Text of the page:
Digital technology emerged at the forefront of the oil and gas industry during the COVID-19 pandemic to ensure productivity and efficiencies were maintained. Denver explains what this has achieved.
During the past year, the oil and gas industry faced some of the biggest challenges in its history, including being forced to work remotely and manage increasing safety demands.
Now a year into these new ways of working, Denver’s head of digital execution Simon Charewicz emphasises how productivity and resilience are keys to surviving the impacts of COVID-19.
“How do you become resilient? You take away your reliance on an onsite presence,” Charewicz says.
“The pandemic led many to drastically change their operations, especially in a physical sense. In industries like oil and gas, only one team was allowed in an area at a time to limit the risk of exposure.
“As soon as someone within a group had possible symptoms, the whole team was dropped and the operation’s resilience affected.”
Charewicz says this caused concerns on many levels, especially about team availability and overheads.
“We had a lot of conversations around keeping people productive, even if they were offsite. There was a genuine fear that things wouldn’t be able to operate effectively amongst the chaos. Effective digital strategy was key.
“Pre-2020 we were deploying a lot of mobile technology but in the last 12 months, that’s grown ten-fold. COVID spurred on a new generation of digital adopters. Today, I’d argue 99% of Australian businesses have come up to speed with the benefits of digital and have a good feel for the impact it can have,” he says.
“But there’s a difference between knowledge and smart execution,” he notes. “The challenge many now face is making sure their tech is working for them; or more commonly, integrated.”
“When integration is done correctly, it becomes an enabler generating game-changing data. This information is critical when trying to build strong onsite / offsite working relationships. Of course, it also opens doors outside the COVID world as well.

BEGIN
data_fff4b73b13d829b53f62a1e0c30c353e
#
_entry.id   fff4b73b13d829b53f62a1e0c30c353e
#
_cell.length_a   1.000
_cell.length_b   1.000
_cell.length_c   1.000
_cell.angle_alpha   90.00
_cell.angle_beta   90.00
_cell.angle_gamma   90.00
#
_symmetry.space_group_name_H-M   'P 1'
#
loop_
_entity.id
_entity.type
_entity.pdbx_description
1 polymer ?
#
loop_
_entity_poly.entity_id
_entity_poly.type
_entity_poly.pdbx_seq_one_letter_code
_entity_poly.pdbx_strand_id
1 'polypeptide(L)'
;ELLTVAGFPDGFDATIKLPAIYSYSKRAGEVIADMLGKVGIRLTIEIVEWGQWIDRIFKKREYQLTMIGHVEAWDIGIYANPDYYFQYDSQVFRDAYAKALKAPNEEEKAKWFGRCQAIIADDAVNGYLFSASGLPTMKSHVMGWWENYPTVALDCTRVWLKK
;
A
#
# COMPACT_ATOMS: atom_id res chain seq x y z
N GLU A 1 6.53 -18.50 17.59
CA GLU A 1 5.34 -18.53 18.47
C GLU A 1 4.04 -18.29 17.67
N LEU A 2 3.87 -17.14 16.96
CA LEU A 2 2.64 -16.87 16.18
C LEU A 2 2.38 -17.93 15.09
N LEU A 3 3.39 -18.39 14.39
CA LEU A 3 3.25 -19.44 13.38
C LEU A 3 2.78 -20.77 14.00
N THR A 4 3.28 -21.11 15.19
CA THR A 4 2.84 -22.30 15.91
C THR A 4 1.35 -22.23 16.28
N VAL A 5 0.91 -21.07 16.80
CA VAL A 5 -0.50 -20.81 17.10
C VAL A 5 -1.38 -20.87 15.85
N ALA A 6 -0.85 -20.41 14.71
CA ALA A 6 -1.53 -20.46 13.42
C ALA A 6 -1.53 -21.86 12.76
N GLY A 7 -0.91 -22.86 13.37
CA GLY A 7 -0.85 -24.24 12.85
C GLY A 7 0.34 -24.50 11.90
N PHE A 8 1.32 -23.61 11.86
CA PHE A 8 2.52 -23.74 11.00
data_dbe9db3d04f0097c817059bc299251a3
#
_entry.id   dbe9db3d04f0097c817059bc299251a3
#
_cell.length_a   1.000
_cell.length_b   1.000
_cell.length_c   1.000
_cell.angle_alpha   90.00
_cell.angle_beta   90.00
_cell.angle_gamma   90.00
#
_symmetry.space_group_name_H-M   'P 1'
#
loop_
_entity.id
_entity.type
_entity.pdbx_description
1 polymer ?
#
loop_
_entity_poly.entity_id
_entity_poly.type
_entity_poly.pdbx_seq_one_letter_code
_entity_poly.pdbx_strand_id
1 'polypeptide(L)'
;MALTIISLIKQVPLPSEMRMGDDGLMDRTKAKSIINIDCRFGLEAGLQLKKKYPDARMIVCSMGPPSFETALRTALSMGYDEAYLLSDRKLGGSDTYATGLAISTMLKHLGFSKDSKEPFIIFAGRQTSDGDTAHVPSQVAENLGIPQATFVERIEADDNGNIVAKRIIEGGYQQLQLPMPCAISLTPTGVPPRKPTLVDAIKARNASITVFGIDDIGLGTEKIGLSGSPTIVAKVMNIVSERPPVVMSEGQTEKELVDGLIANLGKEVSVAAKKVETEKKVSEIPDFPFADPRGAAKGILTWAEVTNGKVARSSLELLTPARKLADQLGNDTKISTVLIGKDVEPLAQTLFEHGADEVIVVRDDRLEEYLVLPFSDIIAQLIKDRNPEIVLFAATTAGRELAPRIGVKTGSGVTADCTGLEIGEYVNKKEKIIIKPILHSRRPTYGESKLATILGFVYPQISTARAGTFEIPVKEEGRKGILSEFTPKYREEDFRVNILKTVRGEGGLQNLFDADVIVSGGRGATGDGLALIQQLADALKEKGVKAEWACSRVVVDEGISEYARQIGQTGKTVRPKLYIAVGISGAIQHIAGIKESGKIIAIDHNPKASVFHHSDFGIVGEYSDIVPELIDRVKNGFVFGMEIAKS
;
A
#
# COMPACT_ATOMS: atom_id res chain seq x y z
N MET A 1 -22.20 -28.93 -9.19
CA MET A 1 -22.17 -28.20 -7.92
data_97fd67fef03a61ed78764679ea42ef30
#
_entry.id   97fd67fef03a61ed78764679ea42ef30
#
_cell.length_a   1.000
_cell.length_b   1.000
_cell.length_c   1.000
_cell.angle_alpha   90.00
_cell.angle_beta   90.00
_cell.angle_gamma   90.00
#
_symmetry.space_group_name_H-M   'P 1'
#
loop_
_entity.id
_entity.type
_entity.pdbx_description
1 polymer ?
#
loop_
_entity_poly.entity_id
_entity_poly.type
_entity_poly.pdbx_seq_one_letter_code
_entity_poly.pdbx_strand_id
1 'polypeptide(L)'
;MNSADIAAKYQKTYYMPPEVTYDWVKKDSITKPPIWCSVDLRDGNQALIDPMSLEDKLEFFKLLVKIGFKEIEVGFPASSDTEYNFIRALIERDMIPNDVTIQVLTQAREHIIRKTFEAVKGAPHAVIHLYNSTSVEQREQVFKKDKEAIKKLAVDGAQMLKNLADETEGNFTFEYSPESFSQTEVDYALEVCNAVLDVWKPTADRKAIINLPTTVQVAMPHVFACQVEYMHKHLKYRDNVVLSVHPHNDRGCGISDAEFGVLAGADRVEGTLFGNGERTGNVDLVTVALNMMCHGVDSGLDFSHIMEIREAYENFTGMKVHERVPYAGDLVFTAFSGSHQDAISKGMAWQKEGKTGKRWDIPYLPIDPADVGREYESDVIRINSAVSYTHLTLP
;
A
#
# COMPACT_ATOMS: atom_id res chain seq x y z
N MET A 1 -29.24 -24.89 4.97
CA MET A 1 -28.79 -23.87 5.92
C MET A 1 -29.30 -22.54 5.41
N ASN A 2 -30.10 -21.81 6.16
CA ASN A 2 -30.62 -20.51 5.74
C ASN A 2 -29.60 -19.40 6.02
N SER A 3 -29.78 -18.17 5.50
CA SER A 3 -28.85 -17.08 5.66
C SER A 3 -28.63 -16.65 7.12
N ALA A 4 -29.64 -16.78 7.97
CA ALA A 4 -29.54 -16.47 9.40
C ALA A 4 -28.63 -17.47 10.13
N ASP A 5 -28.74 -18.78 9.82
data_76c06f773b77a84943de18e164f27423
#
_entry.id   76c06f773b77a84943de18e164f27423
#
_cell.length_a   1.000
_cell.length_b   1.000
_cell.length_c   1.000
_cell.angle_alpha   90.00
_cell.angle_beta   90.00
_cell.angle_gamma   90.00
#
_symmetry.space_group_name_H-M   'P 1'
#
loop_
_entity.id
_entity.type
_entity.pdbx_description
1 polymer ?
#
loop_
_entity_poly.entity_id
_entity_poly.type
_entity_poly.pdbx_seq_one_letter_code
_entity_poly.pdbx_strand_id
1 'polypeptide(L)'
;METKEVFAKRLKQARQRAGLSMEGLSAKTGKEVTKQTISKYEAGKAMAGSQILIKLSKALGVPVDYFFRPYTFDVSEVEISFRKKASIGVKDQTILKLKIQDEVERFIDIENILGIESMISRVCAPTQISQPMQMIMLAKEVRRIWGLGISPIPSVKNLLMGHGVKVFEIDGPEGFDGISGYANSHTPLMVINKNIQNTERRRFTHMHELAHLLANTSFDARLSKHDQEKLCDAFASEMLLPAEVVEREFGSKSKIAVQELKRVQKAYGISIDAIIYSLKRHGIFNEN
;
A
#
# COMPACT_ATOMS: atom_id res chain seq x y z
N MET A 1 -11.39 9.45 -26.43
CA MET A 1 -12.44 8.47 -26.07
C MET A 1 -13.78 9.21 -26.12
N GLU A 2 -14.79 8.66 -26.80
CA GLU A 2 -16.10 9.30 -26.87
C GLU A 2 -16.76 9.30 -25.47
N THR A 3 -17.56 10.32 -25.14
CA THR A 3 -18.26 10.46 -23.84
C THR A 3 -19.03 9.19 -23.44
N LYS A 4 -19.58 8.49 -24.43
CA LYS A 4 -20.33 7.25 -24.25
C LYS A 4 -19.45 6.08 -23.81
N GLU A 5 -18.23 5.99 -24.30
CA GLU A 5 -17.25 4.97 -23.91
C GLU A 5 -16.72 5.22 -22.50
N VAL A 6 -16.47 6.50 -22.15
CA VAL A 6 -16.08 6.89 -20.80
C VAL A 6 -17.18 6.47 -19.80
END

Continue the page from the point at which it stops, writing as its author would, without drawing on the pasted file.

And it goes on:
“One of the key things we’re reminding people to do is to keep the adoption momentum of last year up. It’s not just about surviving on a new digital footprint, but thriving.”
With most organisations built on data (or hoping to be), Denver’s approach highlights how getting the fundamentals right is essential for current day stability and future growth.
With companies also looking at ways to reinvent themselves, Charewicz believes many of them are looking at innovating into different markets, making digital strategies a key part of this move.
“I talk a lot about business strategy and digital strategy being the same thing, which previously wasn’t the case until companies were getting innovated out of their own domain,” he says.
“Last year accelerated this concept. There is a need to not only do what you do well, but to think about tomorrow and how your industry is shifting, or risk being left behind.”
To Denver, this starts with the basics; that is getting the most from existing asset streams and addressing technical gaps.
“Many forget that it is the foundational work that allows innovation to fly,” he adds. “Data layers, systems that can talk to each other, data quality, and business processes are your foundations. Get them right and when you do, you can really unlock the value that innovation can bring.”
Denver’s approach highlights how easy the benefits of digital can be, when considered. Charewicz also reminds people though that considered doesn’t mean slow, particularly when dealing with a team who know oil and gas intimately. His advice comes from over 30 years helping clients in the resources space optimise their asset capability and improve their bottom-line.